Top-ranked tennis player Novak Djokovic signed a five-year deal with Japanese clothing brand Uniqlo, owned by Asia’s biggest clothing retailer Fast Retailing Co.
Wearing a white tennis outfit made by Uniqlo at a press conference in Paris, Djokovic told reporters he will have design input in the deal. He’ll wear Uniqlo clothing both on and off the court.
The agreement with the 25-year-old Serb gives Uniqlo additional global brand exposure. He’s the reigning Wimbledon, U.S. Open and Australian Open champion, and rose to the top spot in the men’s rankings last July after his first Wimbledon title. The French Open, which he’s never won, starts May 27 in Paris.
Fast Retailing, controlled by Tadashi Yanai, Japan’s richest man, has expanded in Asia outside of Japan to reduce its dependence on its home market.
Uniqlo wants to open “many stores” in France, Fast Retailing president Yanai said at the press conference today. Uniqlo sales were “extremely good’ in France, but “poor” in some stores in the U.K., Yanai added. Uniqlo is planning to expand its stores in Europe from this fall, he said.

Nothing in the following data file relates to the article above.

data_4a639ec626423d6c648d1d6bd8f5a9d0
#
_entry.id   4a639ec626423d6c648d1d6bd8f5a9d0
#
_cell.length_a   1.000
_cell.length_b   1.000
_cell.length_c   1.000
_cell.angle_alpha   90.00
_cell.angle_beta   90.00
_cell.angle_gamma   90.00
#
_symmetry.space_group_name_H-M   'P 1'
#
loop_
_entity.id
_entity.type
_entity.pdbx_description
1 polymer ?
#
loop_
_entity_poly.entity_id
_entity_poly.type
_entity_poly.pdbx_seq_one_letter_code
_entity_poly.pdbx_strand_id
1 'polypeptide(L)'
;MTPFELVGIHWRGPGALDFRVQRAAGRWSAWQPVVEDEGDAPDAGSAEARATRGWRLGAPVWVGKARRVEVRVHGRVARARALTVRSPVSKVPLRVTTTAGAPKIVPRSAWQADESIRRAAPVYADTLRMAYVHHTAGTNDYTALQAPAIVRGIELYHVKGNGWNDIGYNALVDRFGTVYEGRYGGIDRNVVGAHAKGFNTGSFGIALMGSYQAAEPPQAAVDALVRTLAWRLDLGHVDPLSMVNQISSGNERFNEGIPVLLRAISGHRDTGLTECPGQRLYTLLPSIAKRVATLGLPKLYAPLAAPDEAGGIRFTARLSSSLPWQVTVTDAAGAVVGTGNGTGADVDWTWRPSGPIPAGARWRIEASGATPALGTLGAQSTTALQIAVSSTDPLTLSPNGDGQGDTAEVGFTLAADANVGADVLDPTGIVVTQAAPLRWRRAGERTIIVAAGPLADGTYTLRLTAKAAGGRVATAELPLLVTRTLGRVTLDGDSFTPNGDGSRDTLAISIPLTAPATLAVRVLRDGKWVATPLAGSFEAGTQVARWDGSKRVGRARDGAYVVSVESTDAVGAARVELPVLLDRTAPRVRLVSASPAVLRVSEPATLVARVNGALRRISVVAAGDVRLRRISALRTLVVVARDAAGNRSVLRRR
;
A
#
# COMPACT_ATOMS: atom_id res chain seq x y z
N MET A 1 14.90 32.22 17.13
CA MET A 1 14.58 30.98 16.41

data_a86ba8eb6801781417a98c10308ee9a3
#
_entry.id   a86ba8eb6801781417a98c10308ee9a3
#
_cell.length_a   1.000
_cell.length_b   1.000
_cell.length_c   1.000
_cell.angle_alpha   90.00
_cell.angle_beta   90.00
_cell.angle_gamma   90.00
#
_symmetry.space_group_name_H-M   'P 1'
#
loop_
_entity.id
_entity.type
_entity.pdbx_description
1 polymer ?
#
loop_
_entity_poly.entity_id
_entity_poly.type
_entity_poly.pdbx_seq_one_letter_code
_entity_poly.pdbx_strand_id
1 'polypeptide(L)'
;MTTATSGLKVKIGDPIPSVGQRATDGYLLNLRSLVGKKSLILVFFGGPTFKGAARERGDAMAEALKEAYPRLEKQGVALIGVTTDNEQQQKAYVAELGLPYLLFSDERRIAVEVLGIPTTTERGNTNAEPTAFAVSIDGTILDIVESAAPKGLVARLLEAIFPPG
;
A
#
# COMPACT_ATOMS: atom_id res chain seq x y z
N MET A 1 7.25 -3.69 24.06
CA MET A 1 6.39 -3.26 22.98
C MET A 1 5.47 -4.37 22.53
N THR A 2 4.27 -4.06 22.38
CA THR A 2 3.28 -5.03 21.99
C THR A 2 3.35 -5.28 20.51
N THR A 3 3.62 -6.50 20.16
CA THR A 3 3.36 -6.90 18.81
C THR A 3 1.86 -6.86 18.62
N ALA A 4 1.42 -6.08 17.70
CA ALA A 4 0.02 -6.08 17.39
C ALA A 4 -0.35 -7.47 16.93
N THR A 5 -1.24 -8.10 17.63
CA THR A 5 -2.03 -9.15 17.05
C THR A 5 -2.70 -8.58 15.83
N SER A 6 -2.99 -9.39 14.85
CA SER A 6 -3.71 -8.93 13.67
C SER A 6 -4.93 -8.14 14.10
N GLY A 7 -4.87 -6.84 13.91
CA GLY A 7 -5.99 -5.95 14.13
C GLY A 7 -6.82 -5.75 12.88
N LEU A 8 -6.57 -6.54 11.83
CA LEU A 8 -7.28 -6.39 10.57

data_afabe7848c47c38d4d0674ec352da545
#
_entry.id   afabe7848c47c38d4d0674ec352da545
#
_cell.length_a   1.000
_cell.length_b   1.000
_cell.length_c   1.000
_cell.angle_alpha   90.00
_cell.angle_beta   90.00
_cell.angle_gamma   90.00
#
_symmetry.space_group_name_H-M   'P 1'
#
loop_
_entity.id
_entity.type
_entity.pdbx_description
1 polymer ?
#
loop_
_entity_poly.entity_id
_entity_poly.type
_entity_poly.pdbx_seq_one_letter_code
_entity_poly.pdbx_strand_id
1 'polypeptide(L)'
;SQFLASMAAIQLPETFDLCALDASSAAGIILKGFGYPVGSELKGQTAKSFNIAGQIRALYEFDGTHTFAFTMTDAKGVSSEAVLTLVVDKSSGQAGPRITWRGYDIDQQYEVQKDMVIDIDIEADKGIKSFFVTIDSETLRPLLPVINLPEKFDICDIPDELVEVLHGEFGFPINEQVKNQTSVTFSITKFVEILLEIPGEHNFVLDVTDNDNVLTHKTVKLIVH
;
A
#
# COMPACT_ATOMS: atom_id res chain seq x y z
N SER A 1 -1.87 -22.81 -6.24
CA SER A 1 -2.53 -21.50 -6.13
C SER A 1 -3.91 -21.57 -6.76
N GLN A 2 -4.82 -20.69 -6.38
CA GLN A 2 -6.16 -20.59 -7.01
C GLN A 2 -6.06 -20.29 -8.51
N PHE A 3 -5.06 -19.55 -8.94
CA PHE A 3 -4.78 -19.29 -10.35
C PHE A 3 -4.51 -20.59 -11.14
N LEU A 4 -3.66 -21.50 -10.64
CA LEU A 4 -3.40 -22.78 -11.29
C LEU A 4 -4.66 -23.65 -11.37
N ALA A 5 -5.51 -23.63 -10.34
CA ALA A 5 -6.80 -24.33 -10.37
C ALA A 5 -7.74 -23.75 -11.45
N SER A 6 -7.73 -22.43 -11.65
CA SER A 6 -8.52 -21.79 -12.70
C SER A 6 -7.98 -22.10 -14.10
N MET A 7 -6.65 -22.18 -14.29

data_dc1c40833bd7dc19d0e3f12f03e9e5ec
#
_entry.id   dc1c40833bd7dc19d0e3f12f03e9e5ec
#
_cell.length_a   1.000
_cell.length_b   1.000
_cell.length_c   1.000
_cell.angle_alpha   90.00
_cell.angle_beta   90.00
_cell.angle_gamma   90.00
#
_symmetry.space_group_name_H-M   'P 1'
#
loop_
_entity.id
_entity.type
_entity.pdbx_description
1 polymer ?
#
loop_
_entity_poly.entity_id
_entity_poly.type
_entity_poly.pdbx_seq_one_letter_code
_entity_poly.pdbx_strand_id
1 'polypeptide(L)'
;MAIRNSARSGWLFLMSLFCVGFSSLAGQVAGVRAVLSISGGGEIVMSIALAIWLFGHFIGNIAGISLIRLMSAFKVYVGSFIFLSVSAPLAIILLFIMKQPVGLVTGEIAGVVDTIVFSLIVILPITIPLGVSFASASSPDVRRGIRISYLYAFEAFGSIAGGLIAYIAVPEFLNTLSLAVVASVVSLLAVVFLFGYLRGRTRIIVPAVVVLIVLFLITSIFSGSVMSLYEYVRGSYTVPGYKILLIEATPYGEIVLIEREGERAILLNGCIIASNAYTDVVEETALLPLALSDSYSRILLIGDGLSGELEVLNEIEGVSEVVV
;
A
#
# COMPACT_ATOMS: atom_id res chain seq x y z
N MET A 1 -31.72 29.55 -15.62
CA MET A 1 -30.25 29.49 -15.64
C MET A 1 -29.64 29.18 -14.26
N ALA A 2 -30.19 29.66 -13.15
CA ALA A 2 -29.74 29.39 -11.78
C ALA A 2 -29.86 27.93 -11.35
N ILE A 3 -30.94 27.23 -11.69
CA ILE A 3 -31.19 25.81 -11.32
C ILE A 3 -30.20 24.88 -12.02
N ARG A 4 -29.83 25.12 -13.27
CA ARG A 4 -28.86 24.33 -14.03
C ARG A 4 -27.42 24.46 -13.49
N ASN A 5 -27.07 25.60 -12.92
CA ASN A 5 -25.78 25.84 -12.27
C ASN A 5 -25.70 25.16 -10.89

Djokovic’s previous clothing sponsor, Sergio Tacchini International, yesterday said its agreement with the Serb ended because he’d “outgrown” their brand. Tennis champions including John McEnroe had previously worn the Italian company’s clothing.
In November 2009, when ranked third, Djokovic signed a long-term deal with Sergio Tacchini and ended his link-up with Adidas AG (ADS), the world’s second-biggest sporting goods maker. Two weeks prior to that, Adidas said it signed fourth-ranked Andy Murray of Britain on a “long-term contract.”
There’s no buyout clause in Djokovic’s agreement with Uniqlo, according to a person familiar with the situation who declined to be identified because the financial terms of the deal haven’t been made public.
“It’s time to move on,” from the Sergio Tacchini partnership, Djokovic said today. He’ll continue to wear tennis shoes made by Adidas, he said.
Yamaguchi, Japan-based Fast Retailing opened the world’s largest Uniqlo brand casual clothing store in Tokyo’s Ginza district in March as it attempts to change its image to that of a global company, using English as an official language and hiring international staff. The company also sponsors Japanese tennis player Kei Nishikori, ranked 18th in the world.